Competition axing is one of the fastest growing rural sports across Europe.

This modern sounding sport actually traces it's origins date back to the stone age. However, competition axing in its current form only came to the UK in 1966, when the Australian team came over to demonstrate their style of wood chopping. The Australian style is all about clearing land for farming as fast as possible.

When the Australian team first arrived, British champion Mick Percival was only ten years old and he saw them on Blue Peter.

Mick said: “It really struck a chord with me, which has remained ever since.”

As a schoolboy, Mick worked part-time on a local farm, going full-time after he left school. “The old boys on the farm taught me how to work in the woods; I was made redundant when the farm was sold off and it seemed like a natural progression to work in the woods full-time.”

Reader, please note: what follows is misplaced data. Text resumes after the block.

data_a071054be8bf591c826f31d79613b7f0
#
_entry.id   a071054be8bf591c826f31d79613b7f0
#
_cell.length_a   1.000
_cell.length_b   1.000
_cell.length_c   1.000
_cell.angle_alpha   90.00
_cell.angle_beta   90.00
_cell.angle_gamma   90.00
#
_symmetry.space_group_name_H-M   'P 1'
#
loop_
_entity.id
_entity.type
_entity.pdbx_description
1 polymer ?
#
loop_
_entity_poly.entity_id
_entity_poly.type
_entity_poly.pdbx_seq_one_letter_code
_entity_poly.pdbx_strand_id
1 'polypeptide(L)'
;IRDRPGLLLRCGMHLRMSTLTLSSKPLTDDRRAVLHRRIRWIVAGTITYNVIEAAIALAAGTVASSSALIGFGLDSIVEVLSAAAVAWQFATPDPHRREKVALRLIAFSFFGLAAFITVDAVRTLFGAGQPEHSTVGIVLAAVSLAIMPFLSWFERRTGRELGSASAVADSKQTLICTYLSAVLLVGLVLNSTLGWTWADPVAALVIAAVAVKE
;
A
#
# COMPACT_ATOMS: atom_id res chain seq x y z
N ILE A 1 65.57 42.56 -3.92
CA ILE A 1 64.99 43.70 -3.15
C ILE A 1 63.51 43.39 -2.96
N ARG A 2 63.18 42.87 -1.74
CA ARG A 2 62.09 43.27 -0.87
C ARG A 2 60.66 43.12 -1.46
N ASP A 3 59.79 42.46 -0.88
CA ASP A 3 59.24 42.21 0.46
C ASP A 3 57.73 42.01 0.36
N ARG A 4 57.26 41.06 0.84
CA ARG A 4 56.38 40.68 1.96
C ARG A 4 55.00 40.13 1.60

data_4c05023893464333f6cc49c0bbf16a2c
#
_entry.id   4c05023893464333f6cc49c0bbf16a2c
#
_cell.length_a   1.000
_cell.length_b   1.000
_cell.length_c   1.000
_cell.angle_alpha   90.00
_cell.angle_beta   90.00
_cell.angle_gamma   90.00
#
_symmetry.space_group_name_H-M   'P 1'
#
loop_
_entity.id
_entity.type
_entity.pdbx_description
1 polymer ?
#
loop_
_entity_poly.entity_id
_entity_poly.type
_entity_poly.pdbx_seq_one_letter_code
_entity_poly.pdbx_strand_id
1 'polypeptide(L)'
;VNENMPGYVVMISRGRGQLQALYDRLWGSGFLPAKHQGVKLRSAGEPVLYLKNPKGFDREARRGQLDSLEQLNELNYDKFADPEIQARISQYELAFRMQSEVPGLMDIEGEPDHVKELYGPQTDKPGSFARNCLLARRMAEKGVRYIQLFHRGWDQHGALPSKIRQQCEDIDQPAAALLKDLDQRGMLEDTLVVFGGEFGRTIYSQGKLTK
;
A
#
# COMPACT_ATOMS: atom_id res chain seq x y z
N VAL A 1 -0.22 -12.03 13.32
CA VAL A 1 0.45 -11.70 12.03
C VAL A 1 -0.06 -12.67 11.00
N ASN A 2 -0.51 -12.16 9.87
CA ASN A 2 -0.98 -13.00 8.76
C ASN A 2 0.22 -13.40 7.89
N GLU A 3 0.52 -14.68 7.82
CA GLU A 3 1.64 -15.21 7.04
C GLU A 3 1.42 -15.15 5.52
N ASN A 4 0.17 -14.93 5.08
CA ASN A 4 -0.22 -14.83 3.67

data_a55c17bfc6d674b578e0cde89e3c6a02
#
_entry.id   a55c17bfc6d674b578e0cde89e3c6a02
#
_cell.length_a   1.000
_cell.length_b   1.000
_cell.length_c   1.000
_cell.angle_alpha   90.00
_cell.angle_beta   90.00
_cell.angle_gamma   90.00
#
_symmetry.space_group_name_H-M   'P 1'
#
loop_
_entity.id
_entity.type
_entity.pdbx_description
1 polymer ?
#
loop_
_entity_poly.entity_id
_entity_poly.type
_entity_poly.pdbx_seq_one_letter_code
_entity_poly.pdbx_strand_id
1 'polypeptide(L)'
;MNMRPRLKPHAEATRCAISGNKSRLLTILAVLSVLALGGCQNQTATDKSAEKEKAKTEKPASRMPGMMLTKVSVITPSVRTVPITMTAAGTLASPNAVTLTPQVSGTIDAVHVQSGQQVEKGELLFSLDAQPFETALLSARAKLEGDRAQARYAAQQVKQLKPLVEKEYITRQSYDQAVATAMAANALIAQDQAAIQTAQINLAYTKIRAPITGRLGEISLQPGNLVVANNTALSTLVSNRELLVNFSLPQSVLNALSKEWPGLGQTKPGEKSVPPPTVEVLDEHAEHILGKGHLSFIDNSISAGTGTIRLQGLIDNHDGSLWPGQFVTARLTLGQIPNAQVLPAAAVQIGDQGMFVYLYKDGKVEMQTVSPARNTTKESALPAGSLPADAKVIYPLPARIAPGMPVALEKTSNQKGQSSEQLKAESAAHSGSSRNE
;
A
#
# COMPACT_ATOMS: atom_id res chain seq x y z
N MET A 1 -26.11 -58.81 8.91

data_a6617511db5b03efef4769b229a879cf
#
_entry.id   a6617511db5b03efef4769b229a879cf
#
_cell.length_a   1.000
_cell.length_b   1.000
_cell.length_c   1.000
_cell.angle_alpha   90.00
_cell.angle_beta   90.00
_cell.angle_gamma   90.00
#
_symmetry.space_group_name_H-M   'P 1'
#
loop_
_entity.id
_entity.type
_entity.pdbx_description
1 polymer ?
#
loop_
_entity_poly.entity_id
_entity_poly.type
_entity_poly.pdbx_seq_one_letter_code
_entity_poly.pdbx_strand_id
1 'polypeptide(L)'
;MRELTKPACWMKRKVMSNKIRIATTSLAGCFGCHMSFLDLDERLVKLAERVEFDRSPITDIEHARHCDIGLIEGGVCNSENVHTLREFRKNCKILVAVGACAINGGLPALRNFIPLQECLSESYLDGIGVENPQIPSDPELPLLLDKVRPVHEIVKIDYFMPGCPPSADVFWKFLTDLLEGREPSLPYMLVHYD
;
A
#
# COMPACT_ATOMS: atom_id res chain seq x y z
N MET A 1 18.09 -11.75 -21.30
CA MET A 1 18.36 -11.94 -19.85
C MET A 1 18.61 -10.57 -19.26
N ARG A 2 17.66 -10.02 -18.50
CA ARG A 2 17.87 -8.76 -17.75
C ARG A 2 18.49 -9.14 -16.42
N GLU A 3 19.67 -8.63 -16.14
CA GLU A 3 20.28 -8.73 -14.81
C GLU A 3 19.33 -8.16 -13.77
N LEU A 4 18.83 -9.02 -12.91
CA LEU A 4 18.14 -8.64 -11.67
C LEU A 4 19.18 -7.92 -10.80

Throughout his career Mick has undertaken every aspect of woodland management, from harvesting timber and selling it for furniture, to coppicing, planting, and working on Sites of Special Scientific Interest, cutting corridors to encourage invertebrates.

He first got involved in competitions in 1978, and took the title of British champion in the underhand discipline in 1986, 1989 and 1993, claiming the hard hitting championship in 1994 and 1995. “There are competitions for each discipline – it’s a bit like the Olympics; you specialise in one field, and underhand is what I’m best at”, he said.

British champion Mick Percival is one of the sport's big names that will be displaying at this year's Royal Bath & West Show. Visitors to the Show will be treated to a display of all the key disciplines, each of which reflects a different aspect of felling and processing a tree by hand.

“We like to get the message across to the general public that there are still people working full-time managing and preserving woods”, Mick said.

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